Our Board


Neil Alexander Walker


  • Ph.D. University of California, Santa Barbara
    Thesis: A Grammar of Southern Pomo: An Indigenous Language of California
  • B.A. University of California at Berkeley


Dr. Walker’s interests include clause-combining strategies (especially switch-reference systems), phonetics, historical linguistics, and lexicography. His undergraduate and graduate work in linguistics focused on the documentation of Southern Pomo, the recently extinct native language of Santa Rosa, CA. Dr. Walker’s dissertation was the first descriptive grammar of the language, and he taught Southern Pomo for the Dry Creek Rancheria Band of Pomo Indians from 2011-2014. In addition to ongoing work with Southern Pomo, Dr. Walker works on Northeastern Pomo, a related language with no living speakers. Dr. Walker is currently a Research Fellow at the Language and Culture Research Centre in the Cairns Institute of James Cook University, Australia, where his research is centered on Titan, a poorly documented Oceanic language of Papua New Guinea.

ORCID iD iconorcid.org/0000-0003-3474-2777


Uldis Balodis

Vice President

  • Ph.D. University of California, Santa Barbara
    Thesis: Yuki Grammar in its Areal Context with sketches of Huchnom and Coast Yuki
  • B.A. University of Arizona


Dr. Balodis has documented and analyzed threatened languages and those with no speakers in both Northern Europe and the Southwestern United States. In his undergraduate studies he focused on the native languages of Arizona, working with speakers of the Uto-Aztecan Tohono O’odham language along with studying other languages of the state. Over the course of his life he has worked on an ongoing basis on Livonian, an extremely endangered Finnic language native to Latvia. Dr. Balodis wrote the first grammar of Yuki, an indigenous language of California, for his dissertation. He recently finished postdoctoral research in Finland, where he documented the linguistic and cultural knowledge of the Finnic Lutsi community of southeastern Latvia. More information on Dr. Balodis’s present work with the Lutsi community can be found at his project website. Dr. Balodis also works as a literary translator, with work appearing in print in 2018; he also participated as a translator on the first Livonian-English bilingual poetry anthology, Trillium, published in 2018 to coincide with the centennial of Latvia’s independence. His ongoing projects include translations of several well-known Latvian novels and short stories, all funded by grants from the Latvian Writers Union. Visit his professional website for more information.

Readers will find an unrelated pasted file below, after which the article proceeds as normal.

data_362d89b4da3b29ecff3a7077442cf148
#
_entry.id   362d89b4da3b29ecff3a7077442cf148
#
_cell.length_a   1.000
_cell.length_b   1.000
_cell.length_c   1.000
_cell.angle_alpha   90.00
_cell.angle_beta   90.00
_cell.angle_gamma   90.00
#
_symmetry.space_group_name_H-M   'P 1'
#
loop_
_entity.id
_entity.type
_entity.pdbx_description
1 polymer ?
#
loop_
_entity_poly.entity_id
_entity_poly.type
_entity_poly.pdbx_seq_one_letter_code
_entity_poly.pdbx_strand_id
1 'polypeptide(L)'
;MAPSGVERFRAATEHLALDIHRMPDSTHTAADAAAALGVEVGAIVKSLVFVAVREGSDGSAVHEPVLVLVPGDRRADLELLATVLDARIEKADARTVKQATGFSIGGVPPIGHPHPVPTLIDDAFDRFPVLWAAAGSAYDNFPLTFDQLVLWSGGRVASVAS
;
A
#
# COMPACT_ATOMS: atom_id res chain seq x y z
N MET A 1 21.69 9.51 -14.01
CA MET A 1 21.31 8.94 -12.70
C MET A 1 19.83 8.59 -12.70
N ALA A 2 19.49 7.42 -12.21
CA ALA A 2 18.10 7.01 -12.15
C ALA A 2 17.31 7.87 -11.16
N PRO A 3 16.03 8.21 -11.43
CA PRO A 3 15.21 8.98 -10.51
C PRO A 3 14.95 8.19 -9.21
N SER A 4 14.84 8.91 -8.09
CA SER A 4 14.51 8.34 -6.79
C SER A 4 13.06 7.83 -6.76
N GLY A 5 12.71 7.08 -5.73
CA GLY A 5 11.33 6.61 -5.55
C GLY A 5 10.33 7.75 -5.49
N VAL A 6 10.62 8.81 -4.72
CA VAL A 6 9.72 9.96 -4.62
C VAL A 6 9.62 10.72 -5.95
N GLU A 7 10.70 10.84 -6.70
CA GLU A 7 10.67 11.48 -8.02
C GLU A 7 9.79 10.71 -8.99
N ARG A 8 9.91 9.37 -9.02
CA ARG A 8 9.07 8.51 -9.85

ORCID iD iconorcid.org/0000-0001-5970-2494


Timothy Henry-Rodriguez


  • Ph.D. University of California, Santa Barbara
    Thesis: A Pedagogical Grammar of Ventureño Chumash: Implementing Grammatical Theory in Grammar Writing
  • B.A. California State University Fullerton